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J Biomech. 2007;40(2):271-80. Epub 2006 Mar 9.

Stepwise reduction of functional spinal structures increase range of motion and change lordosis angle.

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Institute of Orthopaedic Research and Biomechanics, University of Ulm, Helmholtzstr. 14, 89081 Ulm, Germany.


Many investigators have performed studies on specific defect situations or determined the contribution on isolated structures. Investigating the contribution of functional structures requires obtaining the kinematic response directly on spinal segments. The purpose of this study was to quantify the function of anatomical components on lumbar segments for different loading magnitudes. Eight spinal segments (L4-5) with a median age of 52 years (ranging from 38 to 59 years) and a low degree of disc degeneration were utilized for the in vitro testing. Specimens were mounted in a custom-built spine tester and loaded with pure moments (1-10 N m) to move within three anatomical planes at a loading rate of 1.0 degrees /s. Anatomy was successively reduced by: ligaments, facet capsules, joints and nucleus. Data were evaluated for range of motion, neutral zone and lordosis angle. Transection of posterior ligaments predominantly increased specimen flexion for all bending moments applied. Supraspinous ligament also indicated to resist in extension slightly, whereas the facet capsules did not. Facet joints contributed to axial rotation, but not in lateral bending. The anterior longitudinal ligament was found to slightly resist in axial rotation, but strongly in extension. Nucleotomy caused largest increase of all movements. The unloaded posture of the specimens changed after ligament dissection, indicating ligament pretension. The region of lumbar spine is interesting for finite element (FE) simulation due to the high evidence of disc degeneration and injuries. This study may help to understand the function of specific anatomical structures and assists in FE model calibration. We suggest to start a calibration procedure for such models with the smallest functional structure (annulus) and to cumulatively add further structures.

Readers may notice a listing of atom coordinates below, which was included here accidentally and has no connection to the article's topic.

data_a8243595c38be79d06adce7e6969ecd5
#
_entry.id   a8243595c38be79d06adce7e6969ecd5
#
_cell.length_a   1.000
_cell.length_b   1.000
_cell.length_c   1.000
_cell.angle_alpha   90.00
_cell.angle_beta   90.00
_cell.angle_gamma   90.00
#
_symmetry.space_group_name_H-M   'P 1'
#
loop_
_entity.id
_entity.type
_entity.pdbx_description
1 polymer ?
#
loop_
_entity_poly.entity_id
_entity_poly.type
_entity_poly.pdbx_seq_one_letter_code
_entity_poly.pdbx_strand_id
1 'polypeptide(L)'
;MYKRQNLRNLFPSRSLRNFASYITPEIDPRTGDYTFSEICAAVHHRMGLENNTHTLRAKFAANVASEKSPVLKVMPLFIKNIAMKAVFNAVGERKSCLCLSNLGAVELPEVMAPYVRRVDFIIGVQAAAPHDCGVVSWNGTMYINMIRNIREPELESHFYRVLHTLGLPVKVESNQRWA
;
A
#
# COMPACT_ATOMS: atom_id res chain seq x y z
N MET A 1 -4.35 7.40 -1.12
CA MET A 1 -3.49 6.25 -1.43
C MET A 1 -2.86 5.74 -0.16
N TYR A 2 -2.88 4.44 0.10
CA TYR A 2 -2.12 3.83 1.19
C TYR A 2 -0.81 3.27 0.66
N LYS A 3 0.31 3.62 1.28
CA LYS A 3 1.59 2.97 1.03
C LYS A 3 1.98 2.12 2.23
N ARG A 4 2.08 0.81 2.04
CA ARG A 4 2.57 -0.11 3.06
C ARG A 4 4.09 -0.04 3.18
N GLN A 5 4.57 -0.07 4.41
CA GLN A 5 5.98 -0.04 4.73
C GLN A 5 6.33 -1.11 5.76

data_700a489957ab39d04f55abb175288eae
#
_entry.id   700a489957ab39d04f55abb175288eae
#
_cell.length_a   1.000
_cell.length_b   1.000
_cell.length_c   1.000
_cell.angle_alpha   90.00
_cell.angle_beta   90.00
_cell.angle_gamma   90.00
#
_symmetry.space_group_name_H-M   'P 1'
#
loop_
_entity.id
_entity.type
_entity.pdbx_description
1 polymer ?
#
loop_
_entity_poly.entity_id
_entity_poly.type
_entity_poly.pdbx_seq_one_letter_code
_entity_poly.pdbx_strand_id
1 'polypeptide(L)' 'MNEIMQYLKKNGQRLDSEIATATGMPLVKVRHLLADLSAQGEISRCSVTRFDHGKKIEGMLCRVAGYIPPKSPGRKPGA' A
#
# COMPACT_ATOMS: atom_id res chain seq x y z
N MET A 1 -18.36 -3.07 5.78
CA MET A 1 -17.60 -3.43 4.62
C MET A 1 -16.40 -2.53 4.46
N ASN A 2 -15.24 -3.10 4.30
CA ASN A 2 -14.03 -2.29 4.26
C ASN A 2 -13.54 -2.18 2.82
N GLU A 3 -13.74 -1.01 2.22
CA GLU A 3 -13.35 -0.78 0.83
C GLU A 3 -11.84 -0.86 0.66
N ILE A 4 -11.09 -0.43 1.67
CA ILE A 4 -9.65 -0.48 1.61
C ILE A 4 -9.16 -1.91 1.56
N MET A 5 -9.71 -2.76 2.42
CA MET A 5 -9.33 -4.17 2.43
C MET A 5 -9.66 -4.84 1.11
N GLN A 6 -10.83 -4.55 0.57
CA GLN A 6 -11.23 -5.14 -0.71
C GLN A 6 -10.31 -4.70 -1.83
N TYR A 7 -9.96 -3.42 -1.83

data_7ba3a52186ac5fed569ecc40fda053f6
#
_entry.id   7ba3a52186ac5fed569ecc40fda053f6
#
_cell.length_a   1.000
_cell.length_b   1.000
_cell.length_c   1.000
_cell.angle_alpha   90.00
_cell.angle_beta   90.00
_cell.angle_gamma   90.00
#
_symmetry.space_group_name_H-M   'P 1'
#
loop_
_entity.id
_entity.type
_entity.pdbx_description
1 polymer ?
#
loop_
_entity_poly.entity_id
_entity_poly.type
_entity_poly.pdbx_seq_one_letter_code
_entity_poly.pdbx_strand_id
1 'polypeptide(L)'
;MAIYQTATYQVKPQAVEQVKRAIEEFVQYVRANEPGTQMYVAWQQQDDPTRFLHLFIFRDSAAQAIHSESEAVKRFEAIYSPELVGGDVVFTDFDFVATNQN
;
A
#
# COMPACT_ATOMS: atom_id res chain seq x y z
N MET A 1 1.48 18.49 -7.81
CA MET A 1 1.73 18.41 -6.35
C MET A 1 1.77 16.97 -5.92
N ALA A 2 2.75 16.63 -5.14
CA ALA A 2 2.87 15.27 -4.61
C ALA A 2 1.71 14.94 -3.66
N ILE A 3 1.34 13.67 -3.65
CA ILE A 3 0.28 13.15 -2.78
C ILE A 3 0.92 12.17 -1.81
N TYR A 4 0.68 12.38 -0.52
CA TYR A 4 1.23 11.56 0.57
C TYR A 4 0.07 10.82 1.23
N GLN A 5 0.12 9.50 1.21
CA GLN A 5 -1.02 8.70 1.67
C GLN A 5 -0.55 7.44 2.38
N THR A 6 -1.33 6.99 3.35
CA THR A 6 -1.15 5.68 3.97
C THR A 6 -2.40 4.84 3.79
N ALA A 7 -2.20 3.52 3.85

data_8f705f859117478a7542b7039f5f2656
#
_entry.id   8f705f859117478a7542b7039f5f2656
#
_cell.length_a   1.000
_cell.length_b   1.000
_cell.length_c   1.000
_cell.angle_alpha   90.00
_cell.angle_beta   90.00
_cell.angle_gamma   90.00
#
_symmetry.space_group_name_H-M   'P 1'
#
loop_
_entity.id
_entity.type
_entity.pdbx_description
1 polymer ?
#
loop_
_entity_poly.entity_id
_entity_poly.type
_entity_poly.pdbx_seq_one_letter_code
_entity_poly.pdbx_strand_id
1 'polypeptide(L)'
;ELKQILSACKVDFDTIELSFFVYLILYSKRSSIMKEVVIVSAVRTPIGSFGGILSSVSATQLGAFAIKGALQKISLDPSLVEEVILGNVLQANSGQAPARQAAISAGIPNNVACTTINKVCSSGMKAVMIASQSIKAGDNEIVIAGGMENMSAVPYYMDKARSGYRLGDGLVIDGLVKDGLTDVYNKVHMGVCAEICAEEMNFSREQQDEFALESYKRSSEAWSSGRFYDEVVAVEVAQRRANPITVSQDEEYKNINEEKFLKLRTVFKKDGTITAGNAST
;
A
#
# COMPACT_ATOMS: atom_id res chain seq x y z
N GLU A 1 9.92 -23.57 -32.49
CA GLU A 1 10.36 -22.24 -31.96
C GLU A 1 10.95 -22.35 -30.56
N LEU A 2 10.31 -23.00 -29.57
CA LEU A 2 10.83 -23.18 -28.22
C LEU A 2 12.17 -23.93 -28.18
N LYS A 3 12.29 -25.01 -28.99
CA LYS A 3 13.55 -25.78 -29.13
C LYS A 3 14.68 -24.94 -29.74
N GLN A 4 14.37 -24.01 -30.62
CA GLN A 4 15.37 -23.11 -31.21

[Indexed for MEDLINE]

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